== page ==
(5) I found the section on Paul Helliwell very interesting. You make a good case that he was the CIA officer who originally came up with the idea of working closely with those involved in the drug trade in order to fund illegal covert operations. I was interested to read that he was transferred to Miami in 1960 to provide business cover for its Cuban operations. You state on page 29 that Helliwell was CIA paymaster for JM/WAVE. This is where Helliwell becomes very close to Ted Shackley. Is it not possible that Shackley’s “Secret Team” dates back to the early 1960s and might have been a reaction to the Bay of Pigs disaster?

(6) In Chapter 4 you outline the CIA career of Edwin Wilson. You say that Wilson first met Clines in 1960. Is there any evidence that Wilson was involved with Shackley and Clines at JM/WAVE?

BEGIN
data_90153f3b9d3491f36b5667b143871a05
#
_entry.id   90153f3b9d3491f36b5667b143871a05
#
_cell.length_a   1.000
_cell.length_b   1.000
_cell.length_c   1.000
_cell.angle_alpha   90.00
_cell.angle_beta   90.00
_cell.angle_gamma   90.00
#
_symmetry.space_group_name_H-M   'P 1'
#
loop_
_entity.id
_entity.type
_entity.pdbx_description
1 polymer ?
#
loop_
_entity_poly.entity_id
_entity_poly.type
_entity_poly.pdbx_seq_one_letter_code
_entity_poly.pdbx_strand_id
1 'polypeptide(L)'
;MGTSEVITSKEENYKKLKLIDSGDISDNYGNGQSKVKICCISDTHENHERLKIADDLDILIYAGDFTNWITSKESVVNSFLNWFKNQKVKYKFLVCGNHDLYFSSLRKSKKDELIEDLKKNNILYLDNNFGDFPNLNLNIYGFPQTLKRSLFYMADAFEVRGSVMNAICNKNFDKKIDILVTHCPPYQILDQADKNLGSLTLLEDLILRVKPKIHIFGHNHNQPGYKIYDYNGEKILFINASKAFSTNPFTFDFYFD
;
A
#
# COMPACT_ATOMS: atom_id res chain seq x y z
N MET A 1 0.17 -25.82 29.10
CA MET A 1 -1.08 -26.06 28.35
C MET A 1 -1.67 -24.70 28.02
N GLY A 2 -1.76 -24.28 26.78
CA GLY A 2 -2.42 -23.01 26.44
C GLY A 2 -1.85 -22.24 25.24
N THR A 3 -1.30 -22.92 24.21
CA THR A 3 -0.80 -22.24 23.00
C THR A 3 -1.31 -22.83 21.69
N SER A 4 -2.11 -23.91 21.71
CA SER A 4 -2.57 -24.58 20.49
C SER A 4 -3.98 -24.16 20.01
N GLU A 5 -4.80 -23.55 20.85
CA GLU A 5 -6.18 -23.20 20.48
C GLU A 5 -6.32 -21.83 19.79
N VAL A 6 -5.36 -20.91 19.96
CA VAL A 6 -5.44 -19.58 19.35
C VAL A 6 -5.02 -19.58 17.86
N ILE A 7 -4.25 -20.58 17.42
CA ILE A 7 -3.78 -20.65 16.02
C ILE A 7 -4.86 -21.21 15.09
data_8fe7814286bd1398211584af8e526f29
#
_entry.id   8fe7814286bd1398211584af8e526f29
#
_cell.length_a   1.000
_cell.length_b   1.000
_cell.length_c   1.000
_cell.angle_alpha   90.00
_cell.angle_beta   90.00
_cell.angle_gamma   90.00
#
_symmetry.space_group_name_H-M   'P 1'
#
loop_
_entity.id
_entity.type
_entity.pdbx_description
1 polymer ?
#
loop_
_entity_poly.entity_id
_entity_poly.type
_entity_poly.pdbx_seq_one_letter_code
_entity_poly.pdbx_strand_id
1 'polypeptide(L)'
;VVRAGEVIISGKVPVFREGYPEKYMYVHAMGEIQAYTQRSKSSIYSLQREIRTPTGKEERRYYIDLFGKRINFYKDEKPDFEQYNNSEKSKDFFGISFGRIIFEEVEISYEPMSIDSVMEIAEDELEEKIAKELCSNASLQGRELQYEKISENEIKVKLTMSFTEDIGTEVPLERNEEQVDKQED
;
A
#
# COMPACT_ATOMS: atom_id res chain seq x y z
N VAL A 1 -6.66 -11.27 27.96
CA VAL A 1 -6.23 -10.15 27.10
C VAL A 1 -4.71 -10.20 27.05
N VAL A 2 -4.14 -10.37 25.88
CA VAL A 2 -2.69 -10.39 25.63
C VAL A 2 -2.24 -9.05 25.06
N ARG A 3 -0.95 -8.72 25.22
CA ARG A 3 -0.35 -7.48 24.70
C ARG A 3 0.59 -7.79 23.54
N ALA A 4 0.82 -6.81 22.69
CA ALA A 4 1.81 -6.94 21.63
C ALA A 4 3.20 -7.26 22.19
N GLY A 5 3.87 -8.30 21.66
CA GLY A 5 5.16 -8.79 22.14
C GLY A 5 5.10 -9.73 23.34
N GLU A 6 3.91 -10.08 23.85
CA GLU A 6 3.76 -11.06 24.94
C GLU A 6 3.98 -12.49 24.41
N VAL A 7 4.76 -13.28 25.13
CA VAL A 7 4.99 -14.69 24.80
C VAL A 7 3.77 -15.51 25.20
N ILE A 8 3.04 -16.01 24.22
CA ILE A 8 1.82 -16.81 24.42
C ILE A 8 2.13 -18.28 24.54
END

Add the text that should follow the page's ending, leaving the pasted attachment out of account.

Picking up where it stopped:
(7) You point out that Chi Chi Quintero and Felix Rodriguez were important members of Ted Shackley’s Secret Team. Were they working for Shackley at JM/WAVE in 1963?

(8) Your account of Shackley’s activities is very similar to the one provided by Daniel Sheehan in his affidavit (12th December, 1986). However, you do not mention Sheehan in your book. As you know, Shackley took a successful legal action against Sheehan. Do you think Shackley would have taken you to court if he was alive today?

http://www.spartacus.../JFKsheehan.htm

(9) Nor do you mention Gene Wheaton in your book. He was of course Sheehan’s main source in 1986. Wheaton also told Sheehan that Shackley’s Secret Team was involved in the assassination of JFK. Wheaton repeated this claim to the Anne Buttimer, Chief Investigator for the Assassination Records Review Board, in July, 1995, and in a filmed interview in 2005. He claimed that Carl Jenkins, Chi Chi Quintero and Irving Davidson were also involved in the assassination. Did you come across this suggestion during your research?

http://www.spartacus.../JFKwheaton.htm

http://www.spartacus...JFKquintero.htm

http://www.spartacus...JFKjenkinsC.htm